Sudan agrees to normalise relations with Israel, Trump says

US President Donald Trump announces Sudan and Israel have agreed to the normalisation of relations.

US President Donald Trump speaks about the agreement between Israel and Sudan in the Oval Office at the White House [Carlos Barria/Reuters]

Sudan and Israel have agreed to normalise relations, US President Donald Trump announced on Friday at the White House, a move that was denounced by Palestinians as a “new stab in the back”.

Trump, who is seeking re-election on November 3, sealed the agreement in a phone call with Israeli Prime Minister Benjamin Netanyahu and Sudanese Prime Minister Abdalla Hamdok and Transitional Council Head Abdel Fattah al-Burhan, senior US officials said.

“The leaders agreed to the normalisation of relations between Sudan and Israel and to end the state of belligerence between their nations,” a joint statement issued by the three countries read.

Trump added that he expects the Palestinians and other nations, including Saudi Arabia, to also agree to closer ties with Israel in the coming months.

“This will be the third country where we’re doing this – and we have many, many more coming,” Trump said.

Khartoum is now the third Arab government to normalise relations with Israel in the last two months, after the United Arab Emirates and Bahrain.

The UAE welcomed the Israel-Sudan deal, saying it is “an important step to boost security and prosperity in the region”.

Sudan’s acting foreign minister said on Friday, however, the agreement for normalising ties with Israel will depend on approval from its yet-to-be formed legislative council.

“Agreement on normalisation with Israel will be decided after completion of the constitutional institutions through the formation of the legislative council,” Omar Gamareldin said on state TV.

Sudan’s yet-to-be-formed council still needs to be established under a power-sharing deal between the military officers and civilians, who have been running Sudan jointly since the overthrow of Omar al-Bashir in 2019. It is unclear when the assembly will be formed.

‘New stab in the back’

Speaking in Ramallah in the occupied West Bank, Palestine Liberation Organization (PLO) official Wasel Abu Youssef said Sudan’s decision to normalise relations with Israel was a “new stab in the back” for the Palestinians.

“Sudan’s joining others who normalised ties with the state of the Israeli occupation represents a new stab in the back of the Palestinian people and a betrayal of the just Palestinian cause,” Abu Youssef said.

He said the African state’s decision to follow the UAE and Bahrain “will not shake the Palestinians’ faith in their cause and in continuing their struggle”.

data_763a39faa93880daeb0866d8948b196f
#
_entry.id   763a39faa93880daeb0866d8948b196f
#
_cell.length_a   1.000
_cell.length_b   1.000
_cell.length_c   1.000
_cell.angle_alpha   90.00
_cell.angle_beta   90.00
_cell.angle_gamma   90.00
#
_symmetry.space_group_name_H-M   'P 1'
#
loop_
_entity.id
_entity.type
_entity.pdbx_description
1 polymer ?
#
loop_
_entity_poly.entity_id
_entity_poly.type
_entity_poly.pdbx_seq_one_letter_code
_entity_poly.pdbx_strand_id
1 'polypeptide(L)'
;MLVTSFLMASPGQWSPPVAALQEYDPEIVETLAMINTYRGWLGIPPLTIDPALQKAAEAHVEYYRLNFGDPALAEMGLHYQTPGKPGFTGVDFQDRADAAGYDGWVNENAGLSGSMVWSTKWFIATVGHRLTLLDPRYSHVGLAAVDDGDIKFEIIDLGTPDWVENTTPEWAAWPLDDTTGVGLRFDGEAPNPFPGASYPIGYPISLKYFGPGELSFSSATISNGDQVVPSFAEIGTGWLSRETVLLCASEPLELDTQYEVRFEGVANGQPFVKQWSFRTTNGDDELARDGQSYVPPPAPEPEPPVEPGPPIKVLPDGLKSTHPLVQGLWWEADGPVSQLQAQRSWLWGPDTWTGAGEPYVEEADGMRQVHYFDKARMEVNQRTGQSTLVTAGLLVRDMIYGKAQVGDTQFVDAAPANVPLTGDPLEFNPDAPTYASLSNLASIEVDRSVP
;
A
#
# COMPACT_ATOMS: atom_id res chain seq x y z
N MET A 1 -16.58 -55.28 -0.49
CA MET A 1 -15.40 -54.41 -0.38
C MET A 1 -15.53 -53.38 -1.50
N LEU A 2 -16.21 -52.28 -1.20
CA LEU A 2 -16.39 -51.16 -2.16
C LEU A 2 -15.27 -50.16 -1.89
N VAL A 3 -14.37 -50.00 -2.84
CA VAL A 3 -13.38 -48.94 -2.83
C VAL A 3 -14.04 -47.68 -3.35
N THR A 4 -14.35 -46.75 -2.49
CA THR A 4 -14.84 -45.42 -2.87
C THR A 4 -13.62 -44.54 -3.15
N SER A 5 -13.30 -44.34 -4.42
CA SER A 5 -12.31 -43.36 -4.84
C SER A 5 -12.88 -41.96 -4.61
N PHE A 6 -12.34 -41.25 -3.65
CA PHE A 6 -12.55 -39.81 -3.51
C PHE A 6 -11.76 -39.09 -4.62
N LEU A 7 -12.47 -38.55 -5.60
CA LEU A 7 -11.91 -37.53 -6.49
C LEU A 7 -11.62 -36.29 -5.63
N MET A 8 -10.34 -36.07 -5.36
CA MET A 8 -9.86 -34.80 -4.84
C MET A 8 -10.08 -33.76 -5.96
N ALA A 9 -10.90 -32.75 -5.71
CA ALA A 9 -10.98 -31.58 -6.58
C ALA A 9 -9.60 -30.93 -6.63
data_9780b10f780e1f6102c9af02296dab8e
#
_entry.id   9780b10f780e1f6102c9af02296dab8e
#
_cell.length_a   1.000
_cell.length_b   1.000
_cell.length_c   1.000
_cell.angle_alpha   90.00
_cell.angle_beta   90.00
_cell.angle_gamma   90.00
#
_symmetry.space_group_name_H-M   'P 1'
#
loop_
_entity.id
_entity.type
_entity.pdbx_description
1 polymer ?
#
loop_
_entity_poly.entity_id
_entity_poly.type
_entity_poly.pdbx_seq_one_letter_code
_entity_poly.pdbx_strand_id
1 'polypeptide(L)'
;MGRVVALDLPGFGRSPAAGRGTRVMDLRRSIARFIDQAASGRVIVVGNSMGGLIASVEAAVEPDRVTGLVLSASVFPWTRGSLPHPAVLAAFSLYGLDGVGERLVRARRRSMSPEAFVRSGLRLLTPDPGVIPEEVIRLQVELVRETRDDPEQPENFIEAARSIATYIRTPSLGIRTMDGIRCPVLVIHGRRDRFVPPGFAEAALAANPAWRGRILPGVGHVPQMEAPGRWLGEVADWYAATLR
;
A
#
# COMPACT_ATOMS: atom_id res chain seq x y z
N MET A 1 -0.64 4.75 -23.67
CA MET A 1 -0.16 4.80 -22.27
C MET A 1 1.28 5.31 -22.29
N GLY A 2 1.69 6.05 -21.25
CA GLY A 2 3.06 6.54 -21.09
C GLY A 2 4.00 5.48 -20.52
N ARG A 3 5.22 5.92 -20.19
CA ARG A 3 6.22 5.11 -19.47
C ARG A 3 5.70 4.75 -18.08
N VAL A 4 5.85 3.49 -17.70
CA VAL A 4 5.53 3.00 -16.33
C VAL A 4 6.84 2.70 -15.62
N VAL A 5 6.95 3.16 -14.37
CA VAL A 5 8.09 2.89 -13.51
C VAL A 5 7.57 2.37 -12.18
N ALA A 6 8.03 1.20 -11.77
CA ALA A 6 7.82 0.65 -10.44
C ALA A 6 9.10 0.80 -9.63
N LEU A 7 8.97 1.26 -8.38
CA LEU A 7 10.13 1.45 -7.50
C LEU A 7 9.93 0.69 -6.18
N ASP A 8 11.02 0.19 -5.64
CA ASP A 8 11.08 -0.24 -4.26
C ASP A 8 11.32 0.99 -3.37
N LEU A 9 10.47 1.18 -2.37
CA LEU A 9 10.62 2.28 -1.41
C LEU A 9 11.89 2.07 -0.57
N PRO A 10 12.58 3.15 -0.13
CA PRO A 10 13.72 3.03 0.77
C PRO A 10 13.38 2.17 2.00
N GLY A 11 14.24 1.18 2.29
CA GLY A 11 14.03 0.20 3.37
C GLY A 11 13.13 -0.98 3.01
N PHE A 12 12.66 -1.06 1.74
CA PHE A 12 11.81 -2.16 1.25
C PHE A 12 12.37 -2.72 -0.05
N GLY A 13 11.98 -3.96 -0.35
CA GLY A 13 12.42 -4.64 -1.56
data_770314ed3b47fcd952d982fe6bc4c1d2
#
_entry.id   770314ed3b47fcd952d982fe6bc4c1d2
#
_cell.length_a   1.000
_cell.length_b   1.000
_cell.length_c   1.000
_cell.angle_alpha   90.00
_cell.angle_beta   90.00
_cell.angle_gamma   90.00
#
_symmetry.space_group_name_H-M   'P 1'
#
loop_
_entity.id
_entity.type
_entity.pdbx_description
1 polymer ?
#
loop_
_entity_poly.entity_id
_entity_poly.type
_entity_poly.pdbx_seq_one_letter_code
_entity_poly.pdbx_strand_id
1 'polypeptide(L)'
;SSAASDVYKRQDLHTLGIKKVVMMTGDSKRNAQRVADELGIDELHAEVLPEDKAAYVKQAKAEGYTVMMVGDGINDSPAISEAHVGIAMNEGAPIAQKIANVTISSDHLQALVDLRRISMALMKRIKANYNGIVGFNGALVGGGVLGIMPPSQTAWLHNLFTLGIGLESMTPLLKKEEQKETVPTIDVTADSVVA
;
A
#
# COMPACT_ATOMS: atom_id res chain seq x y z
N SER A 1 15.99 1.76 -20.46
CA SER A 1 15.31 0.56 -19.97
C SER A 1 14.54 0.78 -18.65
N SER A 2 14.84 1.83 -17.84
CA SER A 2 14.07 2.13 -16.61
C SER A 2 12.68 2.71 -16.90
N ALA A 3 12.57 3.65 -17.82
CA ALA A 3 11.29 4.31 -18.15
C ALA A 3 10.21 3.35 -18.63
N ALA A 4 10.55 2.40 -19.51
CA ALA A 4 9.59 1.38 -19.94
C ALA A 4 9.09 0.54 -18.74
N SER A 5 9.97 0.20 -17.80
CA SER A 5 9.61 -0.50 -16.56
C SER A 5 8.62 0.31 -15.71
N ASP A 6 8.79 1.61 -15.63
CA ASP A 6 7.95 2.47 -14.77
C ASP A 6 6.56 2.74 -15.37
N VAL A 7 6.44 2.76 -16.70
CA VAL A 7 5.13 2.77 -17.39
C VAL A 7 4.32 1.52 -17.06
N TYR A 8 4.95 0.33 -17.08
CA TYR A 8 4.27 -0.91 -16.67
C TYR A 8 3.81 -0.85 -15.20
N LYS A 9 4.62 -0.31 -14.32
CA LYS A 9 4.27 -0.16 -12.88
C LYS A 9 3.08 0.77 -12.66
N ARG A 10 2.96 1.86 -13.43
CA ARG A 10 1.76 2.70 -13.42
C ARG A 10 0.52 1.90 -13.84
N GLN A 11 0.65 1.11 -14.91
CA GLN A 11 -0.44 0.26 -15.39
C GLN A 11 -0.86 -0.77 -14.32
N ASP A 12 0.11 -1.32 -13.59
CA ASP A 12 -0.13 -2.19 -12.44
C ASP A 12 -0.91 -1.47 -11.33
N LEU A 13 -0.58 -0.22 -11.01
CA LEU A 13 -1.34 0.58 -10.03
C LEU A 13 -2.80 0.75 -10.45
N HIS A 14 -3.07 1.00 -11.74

In the besieged Gaza Strip, Fawzi Barhoum, a spokesman for the Palestinian group, Hamas, a traditional ally of Sudan, told the Reuters news agency the decision was a step in the “wrong direction”.

US President Donald Trump speaks about the decision to rescind Sudan’s designation as a state sponsor of ‘terrorism’, in the Oval Office at the White House [Carlos Barria/Reuters]

The Trump administration has sought to advance deals between Israel and Arab nations as part of its push to reach a so-called “Deal of the Century” to end the Israeli-Palestinian conflict – and shore up support among the US president’s Evangelical Christian base ahead of the upcoming elections.

Speaking in front of reporters in the Oval Office, Trump asked Netanyahu – who was on speakerphone – if he believed Joe Biden, his Democratic presidential opponent whom he called “Sleepy Joe”, could have helped broker such a deal.

Netanyahu answered: “One thing I can tell you is we appreciate the help for peace from anyone in America, and we appreciate what you’ve done enormously.”

Netanyahu welcomed what he called a rapidly expanding “circle of peace” and the start of a “new era”.

Designation to be lifted

Trump’s decision earlier this week to remove Sudan from the US list of State Sponsors of Terrorism paved the way for the deal with Israel, marking a foreign policy achievement for the Republican president as he seeks a second term trailing behind Biden in opinion polls.

Trump announced on Monday he would take Sudan, which the US designated as a state sponsor of terrorism in 1993, off the list once it had deposited $335m it had pledged to pay in compensation.

Khartoum has since placed the funds in a special escrow account for victims of al-Qaeda attacks on US embassies in Kenya and Tanzania in 1998.

Shortly before the Israel-Sudan deal was announced, Trump notified Congress of “his intent to formally rescind Sudan’s designation as a State Sponsor of Terrorism”.

The White House called the move a “pivotal turning point” for Khartoum, which is seeking to emerge from decades of isolation.

Speaking at the White House on Friday, Secretary of State Mike Pompeo said it is “completely appropriate” for the US to lift the designation, given recent strides Sudan has made to transition to a civilian-led government.

According to the joint statement, Israel and Sudan plan to first open up economic and trade relations, with an initial focus on agriculture.

A senior US official, speaking on condition of anonymity, said issues such as the formal establishment of diplomatic ties would be resolved later.

Pompeo added he expects to see more trade between the US and Sudan, as well.

Al Jazeera’s Alan Fisher, reporting from Washington, DC, said while removing Sudan from the list is not high on the list of priorities for most US voters, Trump sees the normalisation agreement as a political win.

“It’s hard to move the needle on a foreign policy question, but it’s certainly something the Trump campaign can herald over the next 11 days as we get closer to November 3,” Fisher reported.

Source: Al Jazeera and news agencies